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How to survive the recession - alternatives to redundancy

Few voluntary and community organisations will escape the effects of the current economic downturn unscathed. We can all expect to tighten our belts, with voluntary giving affected and statutory funding at risk. 

It is not surprising that the first cost-cutting option that may be considered is to make redundancies. This may indeed be the most appropriate course of action, but it makes sense to review other possible options. 

This how-to guide outlines: 

  • the case for considering alternatives to redundancy, where possible; 
  • the range of alternatives you might consider; 
  • where you can find out about the correct procedures if you do need to 
  • make redundancies; 
  • sources of further information.
1

Work out whether there are alternatives to redundancy.

  • If you can keep skilled staff, you won't need to re-recruit later when the economic climate improves. Re-recruiting is expensive, in terms of advertising, management time, induction and training costs.
  • Making staff redundant is also not free of costs - if employees have two years service or more, you will need to pay statutory redundancy pay at £350 per year of service, or the employee's actual pay, whichever is lower. Employees aged 43 or more are entitled to more than this. Check the BERR redundancy calculator to work out how much statutory redundancy pay will be. You may also have a contractual redundancy scheme which provides for more generous payments than the statutory scheme.
  • The impact on staff that remain can be high - staff may feel unsettled and morale may suffer.
  • There is of course also the human cost; no one wants to go through the distressing process of redundancies, if it can be avoided.
2

Look at the range of alternatives available to you

Here are some options you might consider: 

Consult

Ask the views of your staff, staff council or trade union – they may have some good thoughts about how the organisation could run more efficiently and save costs. Involving them also demonstrates that you value their thoughts. 

Reduce agency workers

In times of tight finances, review whether you can reduce the use of freelance and agency staff.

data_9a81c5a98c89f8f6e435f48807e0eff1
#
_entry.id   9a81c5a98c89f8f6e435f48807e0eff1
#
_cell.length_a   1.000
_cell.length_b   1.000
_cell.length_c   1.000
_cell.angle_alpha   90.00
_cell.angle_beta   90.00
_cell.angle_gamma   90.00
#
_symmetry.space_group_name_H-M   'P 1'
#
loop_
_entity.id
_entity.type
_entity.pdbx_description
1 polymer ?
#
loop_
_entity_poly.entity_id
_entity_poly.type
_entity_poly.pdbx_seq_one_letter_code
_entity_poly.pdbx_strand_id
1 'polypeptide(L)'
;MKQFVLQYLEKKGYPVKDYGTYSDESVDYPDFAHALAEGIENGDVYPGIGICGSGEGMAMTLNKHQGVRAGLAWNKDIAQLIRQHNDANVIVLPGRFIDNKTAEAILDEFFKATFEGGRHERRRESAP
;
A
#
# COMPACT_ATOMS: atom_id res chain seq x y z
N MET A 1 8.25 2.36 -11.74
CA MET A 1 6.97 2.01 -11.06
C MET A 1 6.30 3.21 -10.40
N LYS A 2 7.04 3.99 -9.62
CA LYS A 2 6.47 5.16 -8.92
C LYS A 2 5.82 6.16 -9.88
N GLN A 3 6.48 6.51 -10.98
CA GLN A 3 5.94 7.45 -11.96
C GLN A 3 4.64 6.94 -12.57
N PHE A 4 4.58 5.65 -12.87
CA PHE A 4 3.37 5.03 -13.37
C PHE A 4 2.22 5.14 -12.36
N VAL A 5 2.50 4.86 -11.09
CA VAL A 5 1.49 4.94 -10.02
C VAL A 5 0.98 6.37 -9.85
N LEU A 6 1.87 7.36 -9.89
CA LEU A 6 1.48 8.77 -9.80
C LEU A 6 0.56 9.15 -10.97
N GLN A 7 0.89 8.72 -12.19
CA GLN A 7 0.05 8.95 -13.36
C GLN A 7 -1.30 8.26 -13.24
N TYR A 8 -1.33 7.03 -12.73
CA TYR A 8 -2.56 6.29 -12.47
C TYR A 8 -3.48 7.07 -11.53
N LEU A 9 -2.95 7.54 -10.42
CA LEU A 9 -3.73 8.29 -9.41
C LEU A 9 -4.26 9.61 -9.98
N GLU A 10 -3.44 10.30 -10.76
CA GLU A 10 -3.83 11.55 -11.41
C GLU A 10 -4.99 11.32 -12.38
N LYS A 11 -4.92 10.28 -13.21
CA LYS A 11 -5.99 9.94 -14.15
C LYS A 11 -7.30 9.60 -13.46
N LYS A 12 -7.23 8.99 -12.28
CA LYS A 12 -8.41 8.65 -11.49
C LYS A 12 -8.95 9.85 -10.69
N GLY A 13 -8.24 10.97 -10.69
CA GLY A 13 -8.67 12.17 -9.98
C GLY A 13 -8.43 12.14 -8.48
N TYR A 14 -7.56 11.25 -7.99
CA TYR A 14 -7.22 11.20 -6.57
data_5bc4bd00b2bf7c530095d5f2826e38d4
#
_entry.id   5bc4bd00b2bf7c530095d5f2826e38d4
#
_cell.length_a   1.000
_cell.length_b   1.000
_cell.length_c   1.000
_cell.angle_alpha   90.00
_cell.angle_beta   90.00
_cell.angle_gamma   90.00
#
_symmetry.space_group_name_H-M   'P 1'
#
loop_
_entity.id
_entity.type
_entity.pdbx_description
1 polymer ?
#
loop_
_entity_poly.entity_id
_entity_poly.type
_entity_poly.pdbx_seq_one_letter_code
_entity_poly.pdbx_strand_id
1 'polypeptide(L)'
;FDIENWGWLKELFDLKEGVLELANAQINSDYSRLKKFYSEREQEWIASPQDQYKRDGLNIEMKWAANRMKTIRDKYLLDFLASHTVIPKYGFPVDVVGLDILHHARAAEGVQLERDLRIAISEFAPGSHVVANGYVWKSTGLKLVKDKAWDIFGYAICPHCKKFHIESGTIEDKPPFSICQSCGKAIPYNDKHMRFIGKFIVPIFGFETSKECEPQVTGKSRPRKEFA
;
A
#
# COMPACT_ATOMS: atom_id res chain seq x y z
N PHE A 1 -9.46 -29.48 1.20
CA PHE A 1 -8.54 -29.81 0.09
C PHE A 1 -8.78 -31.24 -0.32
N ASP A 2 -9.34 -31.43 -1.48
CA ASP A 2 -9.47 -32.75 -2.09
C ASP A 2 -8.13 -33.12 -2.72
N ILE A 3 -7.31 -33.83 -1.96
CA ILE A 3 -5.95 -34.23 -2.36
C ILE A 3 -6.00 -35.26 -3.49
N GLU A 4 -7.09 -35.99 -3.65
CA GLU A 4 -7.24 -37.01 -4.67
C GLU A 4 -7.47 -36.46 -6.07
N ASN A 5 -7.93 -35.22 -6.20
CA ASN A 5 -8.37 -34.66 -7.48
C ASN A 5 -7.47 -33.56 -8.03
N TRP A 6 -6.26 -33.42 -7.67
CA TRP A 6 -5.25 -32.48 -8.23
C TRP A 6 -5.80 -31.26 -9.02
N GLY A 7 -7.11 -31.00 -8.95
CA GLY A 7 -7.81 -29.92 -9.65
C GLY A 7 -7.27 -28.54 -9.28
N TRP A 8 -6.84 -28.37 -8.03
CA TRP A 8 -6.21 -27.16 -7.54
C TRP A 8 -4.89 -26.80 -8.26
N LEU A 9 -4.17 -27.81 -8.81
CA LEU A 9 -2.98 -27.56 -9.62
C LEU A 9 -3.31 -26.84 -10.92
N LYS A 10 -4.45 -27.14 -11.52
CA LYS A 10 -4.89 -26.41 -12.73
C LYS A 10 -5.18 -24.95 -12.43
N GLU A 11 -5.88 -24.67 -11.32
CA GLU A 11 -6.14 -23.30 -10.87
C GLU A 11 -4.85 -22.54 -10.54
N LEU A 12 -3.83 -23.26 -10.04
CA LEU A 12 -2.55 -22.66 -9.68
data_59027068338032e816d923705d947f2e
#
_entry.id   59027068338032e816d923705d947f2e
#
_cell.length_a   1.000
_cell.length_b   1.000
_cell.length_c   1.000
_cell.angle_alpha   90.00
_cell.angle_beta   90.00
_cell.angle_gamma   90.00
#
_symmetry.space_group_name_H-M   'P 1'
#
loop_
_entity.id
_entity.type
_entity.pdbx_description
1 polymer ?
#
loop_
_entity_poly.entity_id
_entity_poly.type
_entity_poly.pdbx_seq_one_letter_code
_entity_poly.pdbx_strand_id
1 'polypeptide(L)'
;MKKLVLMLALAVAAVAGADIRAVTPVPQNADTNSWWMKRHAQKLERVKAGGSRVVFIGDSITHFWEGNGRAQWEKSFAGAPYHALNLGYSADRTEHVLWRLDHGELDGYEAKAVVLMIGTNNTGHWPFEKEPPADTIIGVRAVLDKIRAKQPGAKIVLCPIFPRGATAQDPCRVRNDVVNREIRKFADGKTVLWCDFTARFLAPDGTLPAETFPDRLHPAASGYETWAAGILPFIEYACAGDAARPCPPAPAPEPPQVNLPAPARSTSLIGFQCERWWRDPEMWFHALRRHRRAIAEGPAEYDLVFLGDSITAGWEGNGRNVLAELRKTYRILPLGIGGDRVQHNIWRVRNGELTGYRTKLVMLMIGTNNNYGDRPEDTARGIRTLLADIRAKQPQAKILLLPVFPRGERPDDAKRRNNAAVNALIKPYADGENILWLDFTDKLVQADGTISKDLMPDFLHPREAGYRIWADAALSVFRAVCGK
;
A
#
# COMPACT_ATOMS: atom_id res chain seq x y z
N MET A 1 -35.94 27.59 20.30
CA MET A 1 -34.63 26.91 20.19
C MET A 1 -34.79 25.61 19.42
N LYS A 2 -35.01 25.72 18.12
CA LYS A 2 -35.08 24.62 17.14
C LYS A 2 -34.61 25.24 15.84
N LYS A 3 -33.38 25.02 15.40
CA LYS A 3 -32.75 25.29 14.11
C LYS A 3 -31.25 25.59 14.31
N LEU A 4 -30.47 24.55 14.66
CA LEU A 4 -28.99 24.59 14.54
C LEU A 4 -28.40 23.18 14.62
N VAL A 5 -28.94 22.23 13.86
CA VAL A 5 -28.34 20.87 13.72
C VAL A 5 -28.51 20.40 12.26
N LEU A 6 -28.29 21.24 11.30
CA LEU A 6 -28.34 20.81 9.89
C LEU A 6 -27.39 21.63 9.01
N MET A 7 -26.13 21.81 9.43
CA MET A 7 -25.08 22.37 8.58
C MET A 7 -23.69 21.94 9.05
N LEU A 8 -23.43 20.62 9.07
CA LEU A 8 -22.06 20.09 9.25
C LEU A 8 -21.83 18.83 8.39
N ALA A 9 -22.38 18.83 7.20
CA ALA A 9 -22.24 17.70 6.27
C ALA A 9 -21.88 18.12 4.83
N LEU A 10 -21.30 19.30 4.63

Remove overtime

If your organisation pays overtime, removing it is a simple way to cut staff-related costs. 

Freeze recruitment

Instead of recruiting, consider (where possible) training up your existing staff to take on the required work. Offer vacant posts as an alternative to redundancy, after appropriate consultation. 

Freeze pay

A pay freeze is likely to be preferable to jobs being lost. The KPMG/CIPD survey outlined above found that one in eight (13%) employers had no intention of carrying out a pay review this year. 

Cut pay

If you need to, you could consider negotiating a pay cut with employees. You cannot do this without the express agreement of each of your employees and without a really clear business case, so take advice on this matter. You’d need to specify whether the pay cut was intended to be permanent, or for a specific period, eg 6 months. If you are considering this route, make sure the pay cut applies at senior levels too. At junior levels, bear in mind that the impact of a pay cut may be greater on the individuals concerned and that you still need to comply with the National Minimum Wage. 

Reduce hours

You could agree with your workforce, or some individuals, to reduce hours (and therefore pay as well) for a specific period. Again, this is not something that you can impose, unless there is a contractual right to reduce hours. You would need to discuss with employees the reasons for your proposal, how long the reduced hours would last and you would need to obtain the agreement of each employee. Part-time working may well be preferable to being redundant.